Tuesday 20 February 2018

Opposites don't attract - researchers debunk myth of love

Good-looking and successful, no wonder Brian O’Driscoll and Amy Huberman are a perfect pair. Photo: Matt Browne/Sportsfile
Good-looking and successful, no wonder Brian O’Driscoll and Amy Huberman are a perfect pair. Photo: Matt Browne/Sportsfile

Sarah Knapton

The theory that opposites attract is a myth, scientists have found, after discovering that people are attracted only to those who hold the same views and values as themselves.

In a finding hailed as a 'paradigm shift' for the understanding of relationships, researchers found that like-minded people will be drawn together but keep their distance from those who do not adhere to their beliefs.

It suggests that strangers hoping to hit it off would do better to play to their similarities rather than trying to impress the other person with attributes which make them unique.

"Picture two strangers striking up a conversation on a plane, or a couple on a blind date," said Angela Bahns, professor of psychology at Wellesly College in Boston.

"From the very first moments of awkward banter, how similar the two people are is immediately and powerfully playing a role in future interactions. Will they connect? Or walk away?

"Those early recognitions of similarity are really consequential in that decision.

"We're arguing that selecting similar others as relationship partners is extremely common - so common and so widespread on so many dimensions that it could be described as a psychological default."

To find out how important similarity was to forming relationships, researchers from Wellesly and the University of Kansas approached more than 1,500 random pairs, including romantic couples, friends and acquaintances, and asked them to complete a survey about their values, prejudices, attitudes and personality traits.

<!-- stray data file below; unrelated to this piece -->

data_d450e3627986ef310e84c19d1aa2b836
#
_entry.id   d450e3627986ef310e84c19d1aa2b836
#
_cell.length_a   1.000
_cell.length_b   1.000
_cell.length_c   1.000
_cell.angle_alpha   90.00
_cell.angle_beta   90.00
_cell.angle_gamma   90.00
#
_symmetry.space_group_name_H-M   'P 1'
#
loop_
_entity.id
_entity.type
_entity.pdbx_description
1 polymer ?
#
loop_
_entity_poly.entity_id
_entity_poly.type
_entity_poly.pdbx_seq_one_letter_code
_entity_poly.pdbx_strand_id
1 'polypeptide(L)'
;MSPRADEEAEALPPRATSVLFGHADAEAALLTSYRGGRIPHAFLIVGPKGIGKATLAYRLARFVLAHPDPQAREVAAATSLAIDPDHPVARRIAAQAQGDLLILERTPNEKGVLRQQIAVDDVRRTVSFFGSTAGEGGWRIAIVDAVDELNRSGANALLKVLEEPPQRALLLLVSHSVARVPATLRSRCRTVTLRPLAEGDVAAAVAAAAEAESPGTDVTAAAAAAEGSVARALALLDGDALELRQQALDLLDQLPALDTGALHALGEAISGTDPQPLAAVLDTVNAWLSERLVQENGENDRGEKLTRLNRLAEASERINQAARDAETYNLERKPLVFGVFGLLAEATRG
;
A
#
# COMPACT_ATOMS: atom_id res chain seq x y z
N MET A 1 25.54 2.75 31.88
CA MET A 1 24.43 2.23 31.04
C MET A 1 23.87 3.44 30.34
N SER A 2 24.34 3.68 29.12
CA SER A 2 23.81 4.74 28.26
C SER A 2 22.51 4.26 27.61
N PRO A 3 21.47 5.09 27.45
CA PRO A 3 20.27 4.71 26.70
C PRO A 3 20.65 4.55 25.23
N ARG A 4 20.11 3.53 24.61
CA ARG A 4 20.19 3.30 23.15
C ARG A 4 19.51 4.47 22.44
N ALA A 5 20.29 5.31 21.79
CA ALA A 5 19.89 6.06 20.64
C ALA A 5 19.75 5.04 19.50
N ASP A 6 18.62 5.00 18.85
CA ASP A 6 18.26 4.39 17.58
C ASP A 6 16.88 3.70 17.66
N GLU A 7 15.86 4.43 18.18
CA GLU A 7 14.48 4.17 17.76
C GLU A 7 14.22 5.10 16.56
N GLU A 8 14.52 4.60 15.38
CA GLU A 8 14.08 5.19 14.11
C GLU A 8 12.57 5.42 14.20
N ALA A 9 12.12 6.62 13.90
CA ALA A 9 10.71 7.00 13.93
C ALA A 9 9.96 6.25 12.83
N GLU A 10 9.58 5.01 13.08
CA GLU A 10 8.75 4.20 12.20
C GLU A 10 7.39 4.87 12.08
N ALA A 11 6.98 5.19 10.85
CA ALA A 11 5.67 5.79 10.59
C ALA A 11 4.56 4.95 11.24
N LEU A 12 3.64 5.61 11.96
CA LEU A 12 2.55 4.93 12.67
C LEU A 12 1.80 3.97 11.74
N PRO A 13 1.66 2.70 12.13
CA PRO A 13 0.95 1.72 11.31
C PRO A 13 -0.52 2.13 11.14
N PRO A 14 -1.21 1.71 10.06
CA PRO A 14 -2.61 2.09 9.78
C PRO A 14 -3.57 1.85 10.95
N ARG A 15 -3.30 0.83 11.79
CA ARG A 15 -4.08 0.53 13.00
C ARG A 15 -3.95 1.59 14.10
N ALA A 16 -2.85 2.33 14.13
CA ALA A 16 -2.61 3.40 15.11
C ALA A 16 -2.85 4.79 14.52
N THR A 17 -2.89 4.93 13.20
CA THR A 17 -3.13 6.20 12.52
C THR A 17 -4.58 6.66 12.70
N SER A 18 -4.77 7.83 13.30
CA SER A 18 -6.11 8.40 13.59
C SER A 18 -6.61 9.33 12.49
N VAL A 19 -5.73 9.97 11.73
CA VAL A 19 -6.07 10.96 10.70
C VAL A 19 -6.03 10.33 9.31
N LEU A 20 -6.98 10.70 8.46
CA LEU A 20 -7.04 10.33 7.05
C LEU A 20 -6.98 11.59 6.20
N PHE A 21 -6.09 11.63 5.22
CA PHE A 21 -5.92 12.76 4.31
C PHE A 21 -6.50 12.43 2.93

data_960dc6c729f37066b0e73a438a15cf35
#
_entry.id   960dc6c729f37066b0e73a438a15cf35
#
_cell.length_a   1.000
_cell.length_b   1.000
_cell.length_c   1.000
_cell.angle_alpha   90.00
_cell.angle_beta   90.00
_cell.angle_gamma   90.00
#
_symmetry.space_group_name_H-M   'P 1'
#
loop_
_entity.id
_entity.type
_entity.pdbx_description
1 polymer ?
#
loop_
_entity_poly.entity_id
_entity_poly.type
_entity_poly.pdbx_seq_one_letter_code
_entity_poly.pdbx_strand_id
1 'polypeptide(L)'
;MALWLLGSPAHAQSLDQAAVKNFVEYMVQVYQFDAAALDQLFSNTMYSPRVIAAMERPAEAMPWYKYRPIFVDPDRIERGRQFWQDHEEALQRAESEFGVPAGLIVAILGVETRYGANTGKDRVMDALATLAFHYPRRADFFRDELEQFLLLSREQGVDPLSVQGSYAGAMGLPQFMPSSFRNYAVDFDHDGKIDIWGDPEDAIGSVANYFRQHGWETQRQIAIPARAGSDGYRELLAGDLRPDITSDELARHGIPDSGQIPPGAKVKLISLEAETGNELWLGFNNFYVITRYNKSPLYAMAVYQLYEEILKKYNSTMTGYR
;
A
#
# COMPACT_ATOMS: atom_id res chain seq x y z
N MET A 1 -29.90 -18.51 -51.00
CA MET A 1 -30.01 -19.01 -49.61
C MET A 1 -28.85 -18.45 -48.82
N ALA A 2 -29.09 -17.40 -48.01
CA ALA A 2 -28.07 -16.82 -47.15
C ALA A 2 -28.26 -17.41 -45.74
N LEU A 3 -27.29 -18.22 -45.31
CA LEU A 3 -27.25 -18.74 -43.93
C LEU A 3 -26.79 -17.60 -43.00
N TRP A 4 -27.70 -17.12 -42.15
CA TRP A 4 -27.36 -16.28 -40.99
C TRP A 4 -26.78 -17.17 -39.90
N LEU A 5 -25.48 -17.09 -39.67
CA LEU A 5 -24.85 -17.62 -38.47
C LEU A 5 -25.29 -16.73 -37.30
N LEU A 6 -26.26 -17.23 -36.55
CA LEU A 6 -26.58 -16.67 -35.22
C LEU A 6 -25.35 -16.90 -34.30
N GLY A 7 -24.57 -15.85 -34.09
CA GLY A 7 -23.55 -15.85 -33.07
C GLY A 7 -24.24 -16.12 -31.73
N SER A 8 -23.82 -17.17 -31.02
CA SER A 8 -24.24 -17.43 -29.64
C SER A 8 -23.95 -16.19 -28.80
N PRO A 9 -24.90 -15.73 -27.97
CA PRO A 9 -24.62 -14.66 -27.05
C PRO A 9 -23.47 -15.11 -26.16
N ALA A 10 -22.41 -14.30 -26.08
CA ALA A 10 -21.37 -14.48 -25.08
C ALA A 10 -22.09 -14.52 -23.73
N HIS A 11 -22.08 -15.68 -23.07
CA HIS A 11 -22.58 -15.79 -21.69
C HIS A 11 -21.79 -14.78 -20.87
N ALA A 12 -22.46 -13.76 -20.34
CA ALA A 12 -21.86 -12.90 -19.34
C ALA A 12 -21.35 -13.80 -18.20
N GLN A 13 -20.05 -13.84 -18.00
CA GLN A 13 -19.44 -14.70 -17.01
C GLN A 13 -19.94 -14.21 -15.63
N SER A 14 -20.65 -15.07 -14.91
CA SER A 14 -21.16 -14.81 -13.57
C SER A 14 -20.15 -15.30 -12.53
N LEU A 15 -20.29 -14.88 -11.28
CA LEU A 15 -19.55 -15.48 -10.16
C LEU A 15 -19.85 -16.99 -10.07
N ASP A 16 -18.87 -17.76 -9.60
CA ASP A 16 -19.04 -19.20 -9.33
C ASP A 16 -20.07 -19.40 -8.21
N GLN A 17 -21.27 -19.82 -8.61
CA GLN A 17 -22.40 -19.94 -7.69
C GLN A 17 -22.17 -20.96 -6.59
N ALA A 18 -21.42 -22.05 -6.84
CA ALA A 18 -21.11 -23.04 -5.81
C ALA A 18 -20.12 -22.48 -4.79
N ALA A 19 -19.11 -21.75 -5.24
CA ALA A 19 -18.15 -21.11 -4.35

The information was then compared to see how similar or different each pair was and to see whether people in longer relationships had more in common.

It emerged that all pairings held similar life views even if they had only just met.

"People are more similar than chance on almost everything we measure, and they are especially similar on the things that matter most to them personally," added Prof Bahns.

In a second experiment, the researchers surveyed pairs who had just met in a college classroom setting, and then surveyed the same pairs later.

There was virtually no change in beliefs over time, suggesting that if couples go into a relationship hoping to change the opinions of the other, it is unlikely to work. (© Daily Telegraph, London)


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